November 8, 2017
If there’s a terrible situation, you need to find some way to benefit from it.
This wouldn’t have happened if there weren’t Blacks in our nations and women couldn’t become coalburning whores. This kid will one day understand that and not be overly happy with it.
On Monday, Stark County Common Pleas Judge John Haas gave the 27-year-old Fields a 30 years-to-life term. Fields was convicted of murder for the 2016 death of Owen Buggey and four felony child endangering charges involving Owen and his siblings.
Haas denounced Fields for phone conversations in which he implored Ruth Buggey, Owen’s mother, to stick to a fabricated story initially told to investigators about Owen falling at a playground.
But even stronger words came from Owen’s siblings, submitted in writing to the Stark County Prosecutor’s Office. Haas said the boys were “remarkable in their testimony.”
One of the children referred to Fields as a “fake nice guy” before adding, “I hate you to death, you heartless murderer.”
At the end, the boy wrote, “We hope we haunt you in your dreams.”
Statements from some of Owen’s other siblings also were read in court.
“I pray to God the judge never lets you come back out and do that to someone else,” the child wrote.
The statements were read in court by Fred Scott, an assistant prosecutor, and fellow Assistant Prosecutor Daniel Petricini.
Three of Owen’s siblings, ages 8 to 12, testified in court last week, describing how Fields punched them with a boxing glove in the stomach and hit them with a leather belt. He also made Owen and the others stand in the corner of a room for hours, according to testimony.
The siblings said Fields physically abused Owen the most severely, often for wetting his pants or bed, according to testimony.
All four siblings are in foster care together (the three brothers who testified and one who did not because of his young age.)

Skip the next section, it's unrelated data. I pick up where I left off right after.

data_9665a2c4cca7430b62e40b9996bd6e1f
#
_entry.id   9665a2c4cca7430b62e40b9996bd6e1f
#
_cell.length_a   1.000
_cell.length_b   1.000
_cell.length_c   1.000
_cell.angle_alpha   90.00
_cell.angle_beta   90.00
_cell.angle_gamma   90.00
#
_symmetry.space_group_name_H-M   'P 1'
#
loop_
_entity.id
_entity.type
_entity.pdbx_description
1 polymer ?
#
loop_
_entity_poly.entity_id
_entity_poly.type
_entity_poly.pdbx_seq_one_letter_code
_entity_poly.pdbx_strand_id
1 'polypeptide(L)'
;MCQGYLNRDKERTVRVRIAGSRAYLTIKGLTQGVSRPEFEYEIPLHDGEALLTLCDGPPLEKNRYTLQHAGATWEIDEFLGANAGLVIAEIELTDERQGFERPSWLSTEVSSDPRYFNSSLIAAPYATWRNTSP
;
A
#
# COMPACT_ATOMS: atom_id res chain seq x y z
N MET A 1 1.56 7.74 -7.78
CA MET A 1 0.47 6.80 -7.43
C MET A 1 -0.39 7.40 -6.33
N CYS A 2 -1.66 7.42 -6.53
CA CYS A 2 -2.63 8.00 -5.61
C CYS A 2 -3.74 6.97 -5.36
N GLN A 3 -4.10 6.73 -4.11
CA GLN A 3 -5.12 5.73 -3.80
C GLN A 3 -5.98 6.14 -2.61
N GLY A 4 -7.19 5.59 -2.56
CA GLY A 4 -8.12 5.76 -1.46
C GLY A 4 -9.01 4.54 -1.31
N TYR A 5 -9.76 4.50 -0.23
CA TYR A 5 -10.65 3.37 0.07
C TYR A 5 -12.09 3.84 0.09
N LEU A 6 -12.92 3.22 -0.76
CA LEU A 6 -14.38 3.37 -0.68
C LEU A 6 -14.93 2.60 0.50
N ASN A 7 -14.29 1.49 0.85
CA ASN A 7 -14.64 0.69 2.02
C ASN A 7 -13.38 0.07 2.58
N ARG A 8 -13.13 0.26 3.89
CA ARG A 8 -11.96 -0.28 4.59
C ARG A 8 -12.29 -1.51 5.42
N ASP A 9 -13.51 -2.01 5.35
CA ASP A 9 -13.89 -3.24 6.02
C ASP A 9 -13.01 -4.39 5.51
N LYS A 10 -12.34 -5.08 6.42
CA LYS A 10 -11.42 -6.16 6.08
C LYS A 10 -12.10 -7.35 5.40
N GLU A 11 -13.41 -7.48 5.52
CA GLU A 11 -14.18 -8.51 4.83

Ruth Buggey, the mother of Owen and his siblings, pleaded guilty to obstructing justice and complicity to child endangering and is scheduled to be sentenced Wednesday before Judge Kristin Farmer. Buggey testified against Fields, who was her boyfriend at the time of Owen’s death on Oct. 19, 2016.
Fields routinely watched Owen and his four siblings while Ruth Buggey worked, according to trial testimony. He lived with the family on Hoover Place NW. The mother testified that after she noticed severe bruising on Owen’s stomach in late September, she took a week off work to care for the boy, but admitted she didn’t seek medical care because Fields told her she would lose custody of her children.
She told prosecutors that Owen’s dark bruising healed and he started feeling better. About three weeks later, Owen was rushed to the hospital by his mother after Fields had text messaged her in a panic while she was in a job interview in Jackson Township, according to testimony. Owen had been vomiting and stopped breathing.
The prosecution’s evidence also included recorded phone calls between the mother and Fields after Owen had died. Portions of a police interview between Fields and a detective also were played for jurors.
Brownfield testified that while he was working on a skateboard ramp project on his property, he had heard a child crying loudly inside the Buggey home as well as repeated smacking and cracking sounds.
Brownfield recorded the end of what he heard on his cellphone from outside the home; the same day, he played the recording for his wife, Melanie Brownfield, who contacted the Children Services division of Stark County Job and Family Services and was referred to police, whom she contacted. Prosecutors said the child heard on the recording was one of Owen’s brothers.